A Soldier's Journey

Drawing of sculpture at World War I Memorial

World War I Centennial Commission

Memorial architect Joe Weishaar calls Sabin Howard’s A Soldier’s Journey sculpture “The Everyman.” Thirty-eight separate figures, spread over approximately 58 feet of wall towards the western end of the Memorial Core, portray the experience of one American soldier. Starting from the left, the soldier takes leave from his wife and daughter, charges into combat, sees men around him killed, wounded, and gassed, and recovers from the shock to come home to his family. The figures are mounted on the wall.

In the departure, the soldier’s daughter hand him his helmet, while his wife touches him with a restraining arm, as if to hold him back as he answers the call to battle – representing the debate over American involvement in the war. In the initiation, the soler joins the parade to war, as the United States joins the epic battle in Europe.

The parade, and the work as a whole, includes African Americans and other ethnic groups who answered their country’s call.

In the middle scene, the ordeal, the parade devolves into the tension before the charge and then the tumult of desperate and violent combat. At the center our hero calls his comrades into battle, illustrating the famous American battle cry from Belleau Wood: “Come on, you sons of bitches, do you want to live forever?”

The aftermath depicts the physical and mental wounds of the fighters. Here are represented American women who served at home and on the fighting front. And here the turbulent, left-to-right narrative pauses, as the hero stops and looks directly at the viewer. The soldier’s look of shock and loss – the thousand-year stare – along with the empty helmets piled at his feet, invite the viewer to stop and contemplate with him the costs of war.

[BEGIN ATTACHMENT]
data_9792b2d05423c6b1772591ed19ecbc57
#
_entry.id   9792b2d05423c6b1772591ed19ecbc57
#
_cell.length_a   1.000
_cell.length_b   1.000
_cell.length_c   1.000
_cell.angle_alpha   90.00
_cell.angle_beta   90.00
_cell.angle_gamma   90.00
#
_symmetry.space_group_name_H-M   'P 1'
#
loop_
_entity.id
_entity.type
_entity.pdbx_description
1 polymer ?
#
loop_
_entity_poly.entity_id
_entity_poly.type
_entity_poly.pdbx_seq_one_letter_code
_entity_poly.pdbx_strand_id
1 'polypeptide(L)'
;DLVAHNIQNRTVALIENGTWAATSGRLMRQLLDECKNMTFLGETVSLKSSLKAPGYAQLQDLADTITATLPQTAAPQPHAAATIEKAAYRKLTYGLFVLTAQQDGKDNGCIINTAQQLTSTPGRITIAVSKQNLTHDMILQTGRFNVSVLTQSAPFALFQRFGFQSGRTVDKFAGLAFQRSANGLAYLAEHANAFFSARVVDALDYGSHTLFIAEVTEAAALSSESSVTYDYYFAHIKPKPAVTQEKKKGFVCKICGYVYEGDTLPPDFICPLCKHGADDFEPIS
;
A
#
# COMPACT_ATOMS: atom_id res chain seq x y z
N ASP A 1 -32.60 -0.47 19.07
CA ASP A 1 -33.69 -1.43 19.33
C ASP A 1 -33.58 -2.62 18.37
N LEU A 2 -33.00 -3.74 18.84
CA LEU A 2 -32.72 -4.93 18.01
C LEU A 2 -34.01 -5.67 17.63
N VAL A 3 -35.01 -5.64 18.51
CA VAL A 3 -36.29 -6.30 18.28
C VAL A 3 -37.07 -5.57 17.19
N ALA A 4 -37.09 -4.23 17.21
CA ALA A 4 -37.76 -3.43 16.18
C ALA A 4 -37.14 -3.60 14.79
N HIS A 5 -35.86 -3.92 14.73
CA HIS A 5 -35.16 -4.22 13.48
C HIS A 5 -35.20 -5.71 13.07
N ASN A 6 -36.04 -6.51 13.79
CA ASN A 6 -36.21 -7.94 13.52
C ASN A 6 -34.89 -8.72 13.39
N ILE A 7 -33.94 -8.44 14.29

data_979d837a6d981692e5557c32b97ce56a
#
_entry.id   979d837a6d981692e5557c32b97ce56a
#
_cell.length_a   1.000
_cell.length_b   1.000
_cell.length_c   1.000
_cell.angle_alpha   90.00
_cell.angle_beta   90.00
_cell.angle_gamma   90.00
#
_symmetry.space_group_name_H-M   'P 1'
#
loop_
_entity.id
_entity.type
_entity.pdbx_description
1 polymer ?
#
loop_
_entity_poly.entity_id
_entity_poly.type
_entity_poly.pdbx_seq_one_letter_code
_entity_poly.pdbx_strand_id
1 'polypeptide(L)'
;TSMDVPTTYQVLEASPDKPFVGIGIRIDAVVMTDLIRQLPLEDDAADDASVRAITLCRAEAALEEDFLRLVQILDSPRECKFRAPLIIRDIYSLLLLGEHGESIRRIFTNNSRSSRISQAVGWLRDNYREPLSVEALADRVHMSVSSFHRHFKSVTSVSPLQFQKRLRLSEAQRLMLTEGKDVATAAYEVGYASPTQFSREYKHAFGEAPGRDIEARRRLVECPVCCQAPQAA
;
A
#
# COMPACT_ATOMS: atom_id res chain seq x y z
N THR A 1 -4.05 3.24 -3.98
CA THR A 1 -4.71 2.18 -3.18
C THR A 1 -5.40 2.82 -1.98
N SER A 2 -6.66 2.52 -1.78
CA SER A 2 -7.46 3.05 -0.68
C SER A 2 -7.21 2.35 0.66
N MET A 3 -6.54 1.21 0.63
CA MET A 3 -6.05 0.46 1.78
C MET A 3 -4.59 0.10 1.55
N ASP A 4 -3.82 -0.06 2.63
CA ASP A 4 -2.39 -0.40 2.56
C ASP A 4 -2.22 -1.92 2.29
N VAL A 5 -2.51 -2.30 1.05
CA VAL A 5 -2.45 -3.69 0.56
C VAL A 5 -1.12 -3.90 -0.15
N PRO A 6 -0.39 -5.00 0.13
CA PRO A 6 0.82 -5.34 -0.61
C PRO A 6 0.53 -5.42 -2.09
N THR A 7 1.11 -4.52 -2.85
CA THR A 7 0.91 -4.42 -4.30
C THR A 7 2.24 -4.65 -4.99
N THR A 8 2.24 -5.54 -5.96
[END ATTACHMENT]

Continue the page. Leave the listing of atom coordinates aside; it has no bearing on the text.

In the return, the soldier rejoins the homecoming parade. One figure look back with pride, while a flag bearer leads the country forward into “the American century.” Our soldier returns home and hands his helmet back to his daughter. She looks into the helmet and sees World War II, the war that will bring America back to Europe little more than 20 years later.

Due to the size and complexity of the casting process, the sculpture will not be installed before 2024. Until then, artwork showing what the final product will look like will be in its place. The wall is surrounded by water and is viewed from a platform several feet in front of it.

Last updated: April 16, 2021

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